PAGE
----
The Andrea Stella era of McLaren made such good work with its existing resources through 2023, more than recovering from the setback of the previous 12 months, that adding a new windtunnel and simulator into the mix and the arrival of big hires from Red Bull (Rob Marshall) and David Sanchez (Ferrari) means bigger and better things are expected.
A title fight isn’t demanded but another step absolutely is. And the only way to improve on a spate of second place finishes in the second half of 2023 is to win in 2024.
Stella’s McLaren seems to have pretty broad shoulders. The weight of expectation will test that in 2024 – and potentially determine whether Norris sticks around, or if a rival team is given a great opportunity to swoop for him instead.
What if Ferrari's progress stalls again?
Contrary to Mercedes, Ferrari has shown it's far from reluctant to make changes if the results aren't coming and that's an axe that routinely hangs above the heads of its senior staff.
On paper, Ferrari took a step backwards in 2023 under Fred Vasseur versus 2022 with fewer poles, podiums, wins and points as well as dropping a place in the constructors' championship.
In reality, there were real signs of progress and the team appears to be on the right trajectory with the positive changes Vasseur has made already visible.
Whether that continues into 2024 is another question however as Ferrari has been here so many times before.
A fresh team principal is brought in, it has its star driver exactly where it wants it, and there are some promising signs and plenty of potential but then it all goes so badly wrong and it returns to square one.
However the genuine development progress through 2023 should give it plenty of hope of at least avoiding that fate in 2024. There are some key technical hires that Vasseur has made or is making who won't have an impact on 2024, but there will be a strong hope that his internal reforms and culture change will bear more fruit this year.
If it doesn't expect an all-too-familiar Ferrari cycle to continue.
Does an Aston Martin struggle send Alonso into retirement?
Fernando Alonso fought for, and scored, regular podiums in F1 last year for the first time in a decade. And he admitted at the end of the season that it was a boost to his enjoyment and motivation.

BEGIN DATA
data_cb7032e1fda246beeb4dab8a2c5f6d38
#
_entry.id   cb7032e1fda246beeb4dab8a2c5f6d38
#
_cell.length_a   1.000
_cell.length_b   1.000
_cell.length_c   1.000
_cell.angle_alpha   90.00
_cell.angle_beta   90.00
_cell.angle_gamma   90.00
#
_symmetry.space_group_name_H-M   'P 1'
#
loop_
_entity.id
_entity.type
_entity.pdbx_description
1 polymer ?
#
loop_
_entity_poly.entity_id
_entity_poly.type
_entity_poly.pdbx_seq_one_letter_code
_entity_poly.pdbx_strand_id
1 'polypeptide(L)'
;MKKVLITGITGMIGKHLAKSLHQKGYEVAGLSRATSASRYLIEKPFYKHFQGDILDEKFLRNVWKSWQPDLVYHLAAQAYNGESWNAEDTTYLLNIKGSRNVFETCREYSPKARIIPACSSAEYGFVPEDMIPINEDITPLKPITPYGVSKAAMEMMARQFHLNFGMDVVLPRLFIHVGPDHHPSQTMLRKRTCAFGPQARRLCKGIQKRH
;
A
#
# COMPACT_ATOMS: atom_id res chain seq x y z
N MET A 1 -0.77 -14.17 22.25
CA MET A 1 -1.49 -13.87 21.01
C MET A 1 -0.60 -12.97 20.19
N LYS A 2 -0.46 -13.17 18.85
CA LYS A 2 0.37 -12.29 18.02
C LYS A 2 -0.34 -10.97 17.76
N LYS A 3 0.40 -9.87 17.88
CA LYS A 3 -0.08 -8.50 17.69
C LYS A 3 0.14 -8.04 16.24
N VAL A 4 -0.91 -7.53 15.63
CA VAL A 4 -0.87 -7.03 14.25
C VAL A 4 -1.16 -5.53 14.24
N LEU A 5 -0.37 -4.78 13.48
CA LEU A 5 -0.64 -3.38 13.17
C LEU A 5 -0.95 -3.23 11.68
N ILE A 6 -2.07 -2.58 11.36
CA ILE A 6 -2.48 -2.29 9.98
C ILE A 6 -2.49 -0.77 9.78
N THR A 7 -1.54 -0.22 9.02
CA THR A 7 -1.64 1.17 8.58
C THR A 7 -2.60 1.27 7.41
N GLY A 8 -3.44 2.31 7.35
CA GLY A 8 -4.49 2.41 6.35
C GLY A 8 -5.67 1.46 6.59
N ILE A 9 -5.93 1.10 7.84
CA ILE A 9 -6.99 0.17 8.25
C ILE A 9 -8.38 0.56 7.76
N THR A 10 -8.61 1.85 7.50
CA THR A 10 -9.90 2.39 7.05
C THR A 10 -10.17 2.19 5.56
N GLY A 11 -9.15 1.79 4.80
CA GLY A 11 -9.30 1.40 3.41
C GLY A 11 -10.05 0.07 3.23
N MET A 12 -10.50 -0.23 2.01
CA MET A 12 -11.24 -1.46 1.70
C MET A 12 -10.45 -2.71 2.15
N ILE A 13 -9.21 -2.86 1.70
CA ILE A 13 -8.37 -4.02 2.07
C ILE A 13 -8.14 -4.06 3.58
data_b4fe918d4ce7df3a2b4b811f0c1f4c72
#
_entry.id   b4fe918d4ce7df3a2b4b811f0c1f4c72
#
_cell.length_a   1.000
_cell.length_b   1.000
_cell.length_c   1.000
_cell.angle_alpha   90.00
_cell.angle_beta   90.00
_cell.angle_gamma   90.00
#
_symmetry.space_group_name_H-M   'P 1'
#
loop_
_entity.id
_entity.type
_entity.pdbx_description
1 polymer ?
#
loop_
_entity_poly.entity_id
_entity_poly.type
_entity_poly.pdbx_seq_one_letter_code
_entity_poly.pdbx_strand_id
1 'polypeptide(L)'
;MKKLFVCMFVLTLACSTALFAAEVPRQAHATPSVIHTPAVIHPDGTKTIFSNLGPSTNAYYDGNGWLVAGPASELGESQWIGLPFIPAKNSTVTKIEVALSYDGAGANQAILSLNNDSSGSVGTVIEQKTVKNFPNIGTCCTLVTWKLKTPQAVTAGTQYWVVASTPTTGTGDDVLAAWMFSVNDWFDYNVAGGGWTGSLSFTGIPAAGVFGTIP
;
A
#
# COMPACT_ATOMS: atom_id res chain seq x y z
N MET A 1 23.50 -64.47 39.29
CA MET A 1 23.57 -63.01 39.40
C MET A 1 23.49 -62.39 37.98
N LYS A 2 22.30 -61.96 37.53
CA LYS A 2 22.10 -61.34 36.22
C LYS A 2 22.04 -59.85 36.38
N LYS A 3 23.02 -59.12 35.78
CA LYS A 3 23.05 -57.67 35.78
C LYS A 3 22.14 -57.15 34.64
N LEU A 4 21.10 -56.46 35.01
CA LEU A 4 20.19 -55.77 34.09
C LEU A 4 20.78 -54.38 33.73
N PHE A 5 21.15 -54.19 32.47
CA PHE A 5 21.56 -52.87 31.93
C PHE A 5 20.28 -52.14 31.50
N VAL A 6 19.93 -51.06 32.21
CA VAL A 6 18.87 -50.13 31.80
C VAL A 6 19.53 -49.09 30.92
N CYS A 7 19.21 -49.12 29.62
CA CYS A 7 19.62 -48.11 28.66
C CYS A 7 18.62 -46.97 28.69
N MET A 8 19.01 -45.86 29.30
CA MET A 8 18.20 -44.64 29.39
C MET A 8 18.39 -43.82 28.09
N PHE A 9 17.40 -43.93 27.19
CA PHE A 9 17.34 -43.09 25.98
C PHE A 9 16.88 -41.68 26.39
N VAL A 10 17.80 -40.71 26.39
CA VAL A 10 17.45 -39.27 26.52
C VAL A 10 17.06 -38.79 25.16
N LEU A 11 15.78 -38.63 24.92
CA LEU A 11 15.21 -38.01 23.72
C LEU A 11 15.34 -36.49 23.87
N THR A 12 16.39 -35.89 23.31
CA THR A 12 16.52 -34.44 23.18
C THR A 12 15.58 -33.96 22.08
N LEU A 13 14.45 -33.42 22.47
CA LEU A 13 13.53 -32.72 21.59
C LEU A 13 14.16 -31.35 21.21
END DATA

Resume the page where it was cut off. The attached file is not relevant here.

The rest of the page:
It was something that (as he suspected) would have eluded him had he stayed with Alpine, the Renault works team. But it slipped away as 2023 progressed as well. If that happens again, what will Alonso do?
There is optimism within the Aston Martin ranks that key lessons learned last year will feed into another step forward in 2024 and prevent the kind of in-season regression that dropped Alonso from Red Bull’s main irritator in the first third of the season to being a lower points scorer for most of the rest of the campaign.
That needs to be avoided to keep Alonso happy and to keep the team on the trajectory Alonso naturally demands. After all, it’s not his own ability that he says will drive him to the exit door, but other factors - namely his enjoyment, and whether F1 feels worth it.
One other factor Alonso has cited is the schedule demands of modern F1. And a brutally long 2024 season, with 24 races and six sprints, will be the biggest test yet of anyone’s resolve.
Alonso may have proven himself immune to the usual deterioration with age, but even he is not immune to the demands of the most bloated F1 calendar yet.
And if Aston Martin slips back, this could be the year he wonders whether it’s really worth it.
Should Stake's form worry Audi?
At times what was then Alfa Romeo and is now becoming Stake had the slowest car in 2023. That's not ideal for a team that's going to become Audi's official works entry from 2026.
It's disappointing too considering the team started F1's new era at the head of the midfield, even giving Valtteri Bottas a brief period of beating his former employer Mercedes in early 2022.
Since then it's shown no sign of returning to the top of the midfield and has instead been fighting to stay off the bottom of the constructors' championship with a measly 16 points earned last year.
There was a worrying lack of development progress throughout 2023 - particularly when compared to 'class C' rival AlphaTauri, which did make tangible strides - and if that continues into 2024 then Audi might start to worry.
Behind the scenes investment and its gradual takeover of the team are the most important factors but if Stake continues to struggle on track then Audi's going to have a lot of work to do in 2026.
The problem's not just the pace of the car but the operational issues that littered the team's 2023. Too many times it was an Alfa Romeo losing track time on a Friday or getting locked into the wrong ride height settings and suffering all weekend.